Germany’s highest court on Thursday upheld a ban on headscarves for Muslim trainee lawyers in courts, finding that the requirement of maintaining religious neutrality was justified.
The Federal Constitutional Court’s ruling came after a Frankfurt-born German-Moroccan legal trainee filed a challenge to Hesse state’s rules.
In the western state, trainees who keep their headscarves on are not allowed to take on tasks in which they may be seen to be acting as representatives of the judiciary or the state.
This means, for instance, that headscarf-wearing trainees are not allowed to sit on the judges’ bench as they observe proceedings like other trainees, and must instead sit among court observers.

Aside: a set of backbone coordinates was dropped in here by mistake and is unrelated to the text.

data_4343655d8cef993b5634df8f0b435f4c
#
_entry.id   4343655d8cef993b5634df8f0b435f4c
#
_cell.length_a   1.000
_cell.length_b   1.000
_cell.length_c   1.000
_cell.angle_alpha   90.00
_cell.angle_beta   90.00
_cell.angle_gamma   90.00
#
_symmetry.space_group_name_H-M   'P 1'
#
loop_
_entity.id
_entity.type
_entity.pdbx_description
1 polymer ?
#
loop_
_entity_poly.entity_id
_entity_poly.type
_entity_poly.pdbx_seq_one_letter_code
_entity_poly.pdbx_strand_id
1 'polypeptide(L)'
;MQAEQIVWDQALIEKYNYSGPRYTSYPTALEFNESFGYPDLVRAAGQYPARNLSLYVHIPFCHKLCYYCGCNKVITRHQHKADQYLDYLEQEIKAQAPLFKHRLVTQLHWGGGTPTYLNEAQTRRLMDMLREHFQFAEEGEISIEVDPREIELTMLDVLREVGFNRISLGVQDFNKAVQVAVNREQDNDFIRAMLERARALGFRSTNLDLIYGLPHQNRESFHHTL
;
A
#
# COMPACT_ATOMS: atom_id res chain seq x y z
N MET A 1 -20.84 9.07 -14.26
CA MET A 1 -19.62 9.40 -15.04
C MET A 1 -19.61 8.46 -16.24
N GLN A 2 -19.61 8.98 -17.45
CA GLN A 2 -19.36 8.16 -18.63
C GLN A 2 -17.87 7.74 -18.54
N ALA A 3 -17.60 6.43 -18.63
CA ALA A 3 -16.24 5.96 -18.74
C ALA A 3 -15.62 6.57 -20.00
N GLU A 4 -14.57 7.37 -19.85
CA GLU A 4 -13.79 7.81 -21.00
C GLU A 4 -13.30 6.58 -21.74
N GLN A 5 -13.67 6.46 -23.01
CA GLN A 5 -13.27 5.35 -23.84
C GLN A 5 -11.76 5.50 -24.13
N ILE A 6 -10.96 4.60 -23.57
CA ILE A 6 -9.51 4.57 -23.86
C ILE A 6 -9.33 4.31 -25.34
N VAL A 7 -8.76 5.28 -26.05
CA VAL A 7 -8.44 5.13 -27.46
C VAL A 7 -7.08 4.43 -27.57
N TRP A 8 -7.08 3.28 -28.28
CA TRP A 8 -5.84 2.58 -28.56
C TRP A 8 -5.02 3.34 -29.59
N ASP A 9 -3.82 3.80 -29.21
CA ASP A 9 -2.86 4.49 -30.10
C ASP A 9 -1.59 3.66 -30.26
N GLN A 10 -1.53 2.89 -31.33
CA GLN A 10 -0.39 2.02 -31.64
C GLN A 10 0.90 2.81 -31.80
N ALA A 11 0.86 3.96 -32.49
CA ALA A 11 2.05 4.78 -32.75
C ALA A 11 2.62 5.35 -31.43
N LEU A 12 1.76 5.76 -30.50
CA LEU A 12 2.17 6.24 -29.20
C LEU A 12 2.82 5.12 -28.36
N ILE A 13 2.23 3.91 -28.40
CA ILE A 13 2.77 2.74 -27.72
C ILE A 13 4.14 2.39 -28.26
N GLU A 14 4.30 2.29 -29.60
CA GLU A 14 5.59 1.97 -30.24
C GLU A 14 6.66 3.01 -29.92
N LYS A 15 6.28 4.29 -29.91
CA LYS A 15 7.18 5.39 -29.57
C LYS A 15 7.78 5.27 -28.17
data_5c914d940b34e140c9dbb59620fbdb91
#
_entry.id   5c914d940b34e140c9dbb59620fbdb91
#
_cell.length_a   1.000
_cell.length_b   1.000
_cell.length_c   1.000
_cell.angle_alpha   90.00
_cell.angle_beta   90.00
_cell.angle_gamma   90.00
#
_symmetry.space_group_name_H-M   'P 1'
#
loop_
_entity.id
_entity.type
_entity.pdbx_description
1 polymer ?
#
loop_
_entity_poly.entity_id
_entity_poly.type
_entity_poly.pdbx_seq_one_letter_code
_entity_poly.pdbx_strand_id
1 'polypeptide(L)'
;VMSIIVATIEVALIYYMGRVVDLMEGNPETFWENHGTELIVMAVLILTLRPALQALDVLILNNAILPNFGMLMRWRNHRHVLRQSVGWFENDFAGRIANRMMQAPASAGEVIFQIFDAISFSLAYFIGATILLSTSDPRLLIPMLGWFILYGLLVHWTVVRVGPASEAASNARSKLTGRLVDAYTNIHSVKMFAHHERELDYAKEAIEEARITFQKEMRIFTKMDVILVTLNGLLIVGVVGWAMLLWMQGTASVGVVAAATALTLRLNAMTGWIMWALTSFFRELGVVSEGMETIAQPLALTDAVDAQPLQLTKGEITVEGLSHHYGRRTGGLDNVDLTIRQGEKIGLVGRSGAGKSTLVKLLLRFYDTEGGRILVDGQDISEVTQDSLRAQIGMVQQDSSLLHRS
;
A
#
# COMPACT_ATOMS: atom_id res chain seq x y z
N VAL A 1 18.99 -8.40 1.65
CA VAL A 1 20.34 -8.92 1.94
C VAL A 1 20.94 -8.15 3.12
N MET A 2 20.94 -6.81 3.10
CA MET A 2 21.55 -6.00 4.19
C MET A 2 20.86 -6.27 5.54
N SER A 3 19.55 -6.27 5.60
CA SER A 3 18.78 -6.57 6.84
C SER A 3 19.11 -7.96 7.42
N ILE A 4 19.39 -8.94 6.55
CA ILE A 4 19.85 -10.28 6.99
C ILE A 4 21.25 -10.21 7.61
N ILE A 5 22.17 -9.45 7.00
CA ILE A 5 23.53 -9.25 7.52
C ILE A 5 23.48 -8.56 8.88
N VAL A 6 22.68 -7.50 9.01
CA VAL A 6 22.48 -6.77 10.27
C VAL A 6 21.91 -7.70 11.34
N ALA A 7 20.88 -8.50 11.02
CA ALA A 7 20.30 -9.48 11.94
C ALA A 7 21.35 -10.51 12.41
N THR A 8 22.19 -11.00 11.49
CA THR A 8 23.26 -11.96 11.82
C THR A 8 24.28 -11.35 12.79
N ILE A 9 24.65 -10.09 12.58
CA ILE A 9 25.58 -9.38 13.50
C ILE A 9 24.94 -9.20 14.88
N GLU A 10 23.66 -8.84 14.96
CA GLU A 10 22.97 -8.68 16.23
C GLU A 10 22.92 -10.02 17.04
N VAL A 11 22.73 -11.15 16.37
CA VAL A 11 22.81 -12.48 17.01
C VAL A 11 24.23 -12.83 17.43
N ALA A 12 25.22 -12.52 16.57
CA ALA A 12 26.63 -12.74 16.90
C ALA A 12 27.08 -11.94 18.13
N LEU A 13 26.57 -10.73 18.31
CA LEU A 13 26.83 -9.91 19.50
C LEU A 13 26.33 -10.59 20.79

Likewise, they are unable to lead any court sessions, or take evidence from witnesses.
Thursday’s ruling was expected to impact a wider debate on the issue in Germany, home to about 4.5 million Muslims, and where rules on use of the hijab differ between the 16 federal states.
German national law bans all civil servants from covering their faces, including with Muslim niqabs and burkas – except for health and safety reasons, such as firefighters wearing breathing apparatus.
But there is no nationwide ban on civil servants wearing the hijab and many states weigh the trade-off between freedom of religion and civil servants’ neutrality rules on a case-by-case basis.
A Berlin labour court in 2018 barred a teacher who wore the headscarf from teaching primary school classes, but found she could continue teaching older vocational students in a public secondary school in the German capital.